And then the second part, of course, is, “Well, maybe I don’t need to pay as much for real estate. Maybe I can hire people in cheaper locations.” It potentially makes your P&L look better. But as you point out, we do risk losing something out of that human connection, right? The creativity of serendipity and the kinetic things that happen when we’re face to face. It’s very hard to measure how all that’s going to net out at this point.
HOFFMAN: Yeah. Look, if I were, and to some degree, I am a betting person, when you’re putting investments down, you’re betting on teams and you’re betting on the future, and you’re betting on technology trends, and you’re betting on market changes. I think we will go back to being highly connected.
As a small instance, I’ve been surprised at how many people are desperate to be going back to restaurants. And I think that’s because of the drive for connection, which I appreciate and I understand. I, myself, see it in me. And it’s very easy to say, “Oh, look, we worked just fine in 2020 remote. We can work every year remote.”
And then you start going, “Well, no, we should get the team together. Well, actually, in fact, that team is consistently going to the office and meeting. ” And then it very quickly moves back to it.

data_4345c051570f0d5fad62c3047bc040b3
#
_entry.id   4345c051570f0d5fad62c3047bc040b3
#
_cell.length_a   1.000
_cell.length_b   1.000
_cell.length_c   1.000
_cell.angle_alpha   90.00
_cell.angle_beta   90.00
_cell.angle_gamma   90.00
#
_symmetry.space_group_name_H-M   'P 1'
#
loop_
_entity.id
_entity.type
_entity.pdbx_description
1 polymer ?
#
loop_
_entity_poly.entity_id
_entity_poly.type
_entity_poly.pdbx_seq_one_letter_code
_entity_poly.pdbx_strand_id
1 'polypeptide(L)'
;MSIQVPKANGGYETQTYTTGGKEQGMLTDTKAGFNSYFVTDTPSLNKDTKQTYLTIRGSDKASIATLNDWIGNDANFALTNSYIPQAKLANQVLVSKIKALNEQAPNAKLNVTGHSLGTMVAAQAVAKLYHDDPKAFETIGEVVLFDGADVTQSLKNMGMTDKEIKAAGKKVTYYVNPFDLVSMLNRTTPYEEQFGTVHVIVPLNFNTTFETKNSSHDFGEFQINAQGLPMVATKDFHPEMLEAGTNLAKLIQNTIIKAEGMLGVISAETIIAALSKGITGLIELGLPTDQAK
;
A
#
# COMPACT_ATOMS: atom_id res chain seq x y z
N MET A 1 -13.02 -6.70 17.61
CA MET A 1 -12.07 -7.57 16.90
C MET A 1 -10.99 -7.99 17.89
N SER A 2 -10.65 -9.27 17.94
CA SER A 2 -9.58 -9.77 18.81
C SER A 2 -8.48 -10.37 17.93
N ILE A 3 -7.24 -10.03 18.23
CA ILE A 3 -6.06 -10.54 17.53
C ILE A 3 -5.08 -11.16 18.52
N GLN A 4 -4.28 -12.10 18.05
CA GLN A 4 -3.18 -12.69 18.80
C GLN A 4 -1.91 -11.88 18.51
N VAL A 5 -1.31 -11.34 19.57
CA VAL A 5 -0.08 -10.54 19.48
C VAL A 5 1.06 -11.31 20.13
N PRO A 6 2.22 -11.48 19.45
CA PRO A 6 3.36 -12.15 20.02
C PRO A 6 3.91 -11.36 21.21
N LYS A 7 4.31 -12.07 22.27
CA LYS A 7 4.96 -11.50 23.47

Now, not 100%. Like, for example, if you said, “Hey, would company X, which formerly said ‘all remote’ now says, ‘We’re giving every group two remote days”, could totally see it. Because, by the way, the productivity of working very cleanly and clearly without interruption from home, some companies, like Shopify, do this with a “no meeting Wednesday.” Those kinds of things are possible. But I actually think that the massive human drive will be “put us back in the building together.”
SAFIAN: In my discussions with CEOs, for the podcast and privately, a lot of them are really struggling with this question because some of them have moved tens of thousands of people to remote. And it sort of feels like it’s working, but they know that if they keep that format, or whatever format they move to, it’s going to require structural adjustments, it’s going to require leadership adjustment. I mean, the kind of person you choose to lead a team might be different if that engagement is happening over a video conference than it is in a conference room.
HOFFMAN: Absolutely. And by the way, it’s a very natural thing, in business and in life, to focus on costs versus upside, because cost is more directly under your control. You measure it. It’s inevitable. And yet one of the things I love about being an entrepreneur, about being an investor, is it’s about the upside. It’s about the growth. It’s about the creation of the new, and that’s the thing you have to maintain focus on. So, a little bit more cost and a strong posture of building out the future of the world – far better place to be.
SAFIAN: To cap off this conversation about remote work and how it looks in the future, I want to share one of the many conversations I had this year on Rapid Response. You’re about to hear Colleen DeCourcy, President at Wieden + Kennedy. Let’s listen in.
COLLEEN DEcOURCY: Our founder used to say, “The people make the culture, it’s the culture that makes the work.” And that was the necessary component. We’re built on that belief. To create a culture so sticky, it would hurt your very soul to leave. Creative work is often inspired by the activity and the thoughts of others.